The Effects of Digital Media Consumption on Education

The Effects of Digital Media Consumption on Education

According to a recent Pew Research Center survey, 92% of teens report using the internet on a daily basis, with 24% claiming to be online “almost constantly.” The prevalence of digital media consumption among young people can have a significant impact on their education and study habits.

 

In another Pew study, while nearly three-quarters of high school teachers admit that digital research tools can have a positive impact on student performance, 87% also say that digital tech has resulted in a generation of teenagers who are far more easily distracted than teens of the past.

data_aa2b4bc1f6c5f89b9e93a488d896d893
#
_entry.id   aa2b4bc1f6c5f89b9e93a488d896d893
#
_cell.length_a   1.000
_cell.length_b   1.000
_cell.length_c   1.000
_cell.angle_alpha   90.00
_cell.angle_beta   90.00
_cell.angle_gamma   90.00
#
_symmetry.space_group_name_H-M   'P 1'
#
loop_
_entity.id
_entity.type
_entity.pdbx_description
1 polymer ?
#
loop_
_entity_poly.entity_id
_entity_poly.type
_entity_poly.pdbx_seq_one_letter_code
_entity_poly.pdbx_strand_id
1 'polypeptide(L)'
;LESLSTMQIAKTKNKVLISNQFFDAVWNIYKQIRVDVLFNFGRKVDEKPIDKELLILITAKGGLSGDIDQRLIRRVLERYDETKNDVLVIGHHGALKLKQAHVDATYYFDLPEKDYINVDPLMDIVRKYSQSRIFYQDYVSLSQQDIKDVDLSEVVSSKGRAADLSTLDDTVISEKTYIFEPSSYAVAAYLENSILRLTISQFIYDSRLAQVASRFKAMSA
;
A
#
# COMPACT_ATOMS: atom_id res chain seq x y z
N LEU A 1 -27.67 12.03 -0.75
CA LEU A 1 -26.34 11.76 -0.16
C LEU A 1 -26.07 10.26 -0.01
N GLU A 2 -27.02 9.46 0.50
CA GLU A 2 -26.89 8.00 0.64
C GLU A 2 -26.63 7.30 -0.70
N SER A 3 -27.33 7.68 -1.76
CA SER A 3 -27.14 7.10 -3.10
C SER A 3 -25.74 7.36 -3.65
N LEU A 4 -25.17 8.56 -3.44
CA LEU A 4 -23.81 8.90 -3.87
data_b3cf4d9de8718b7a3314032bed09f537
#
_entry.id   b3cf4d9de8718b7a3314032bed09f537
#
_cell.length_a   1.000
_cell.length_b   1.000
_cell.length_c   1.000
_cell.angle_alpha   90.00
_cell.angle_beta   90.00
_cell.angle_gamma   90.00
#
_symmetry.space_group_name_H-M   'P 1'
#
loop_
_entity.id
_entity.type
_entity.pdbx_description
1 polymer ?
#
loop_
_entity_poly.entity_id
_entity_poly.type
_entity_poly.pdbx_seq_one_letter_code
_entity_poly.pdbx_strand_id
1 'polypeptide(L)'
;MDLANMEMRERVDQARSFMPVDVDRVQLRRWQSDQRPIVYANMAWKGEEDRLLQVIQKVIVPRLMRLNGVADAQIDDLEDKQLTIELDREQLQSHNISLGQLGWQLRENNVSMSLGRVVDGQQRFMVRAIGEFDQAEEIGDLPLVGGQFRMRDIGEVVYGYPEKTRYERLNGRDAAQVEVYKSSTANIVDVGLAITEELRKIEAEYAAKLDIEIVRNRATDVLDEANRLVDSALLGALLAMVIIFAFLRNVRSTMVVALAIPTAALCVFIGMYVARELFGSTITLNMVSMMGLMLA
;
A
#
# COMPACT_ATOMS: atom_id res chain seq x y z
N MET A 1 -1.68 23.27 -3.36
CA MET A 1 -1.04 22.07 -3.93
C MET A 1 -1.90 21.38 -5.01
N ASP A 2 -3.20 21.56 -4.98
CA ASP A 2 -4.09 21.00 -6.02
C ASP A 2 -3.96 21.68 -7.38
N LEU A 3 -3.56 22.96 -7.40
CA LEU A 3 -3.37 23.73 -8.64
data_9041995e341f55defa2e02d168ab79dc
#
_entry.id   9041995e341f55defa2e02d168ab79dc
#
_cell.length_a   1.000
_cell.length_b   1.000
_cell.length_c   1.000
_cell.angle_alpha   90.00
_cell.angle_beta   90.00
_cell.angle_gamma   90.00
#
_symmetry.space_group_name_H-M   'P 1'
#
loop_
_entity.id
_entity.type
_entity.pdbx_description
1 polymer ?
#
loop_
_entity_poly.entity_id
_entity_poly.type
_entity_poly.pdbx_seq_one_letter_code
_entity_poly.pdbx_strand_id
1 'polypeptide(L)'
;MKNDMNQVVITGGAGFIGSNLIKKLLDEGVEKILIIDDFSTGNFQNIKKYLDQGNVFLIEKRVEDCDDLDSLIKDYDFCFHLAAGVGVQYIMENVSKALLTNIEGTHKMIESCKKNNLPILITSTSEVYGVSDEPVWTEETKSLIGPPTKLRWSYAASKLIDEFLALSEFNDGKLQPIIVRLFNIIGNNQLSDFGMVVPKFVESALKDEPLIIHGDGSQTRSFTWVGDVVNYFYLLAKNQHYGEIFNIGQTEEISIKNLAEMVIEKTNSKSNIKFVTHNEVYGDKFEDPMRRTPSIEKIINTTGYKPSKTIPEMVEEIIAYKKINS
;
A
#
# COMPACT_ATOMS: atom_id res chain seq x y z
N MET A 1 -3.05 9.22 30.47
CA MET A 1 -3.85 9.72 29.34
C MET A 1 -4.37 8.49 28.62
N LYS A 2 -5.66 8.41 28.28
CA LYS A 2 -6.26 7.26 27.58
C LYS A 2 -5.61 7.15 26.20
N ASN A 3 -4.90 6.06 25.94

Where’s the creativity in coding?

Craig teaching coding

For more than four decades, the subject of computing has only managed to inspire a small percentage of students. In September 2014, following the realisation that technology now plays a key role in everyday life at home, work and school, the national curriculum changed and required all schools to teach computing to children aged five to16. The intention was to teach children how to problem solve and empower them to become creators of technology, rather than consumers, in preparation for life beyond school.

 

Barefoot Boost For Computing Science In Welsh Primary Schools

chill writing

Calls for Welsh primary schools to sign up to project aimed at inspiring next generation of digital entrepreneurs

A new national project to help boost the computing skills of Welsh primary school children has been launched today (Weds 5 Apr) by Cabinet Secretary for Education, Kirsty Williams.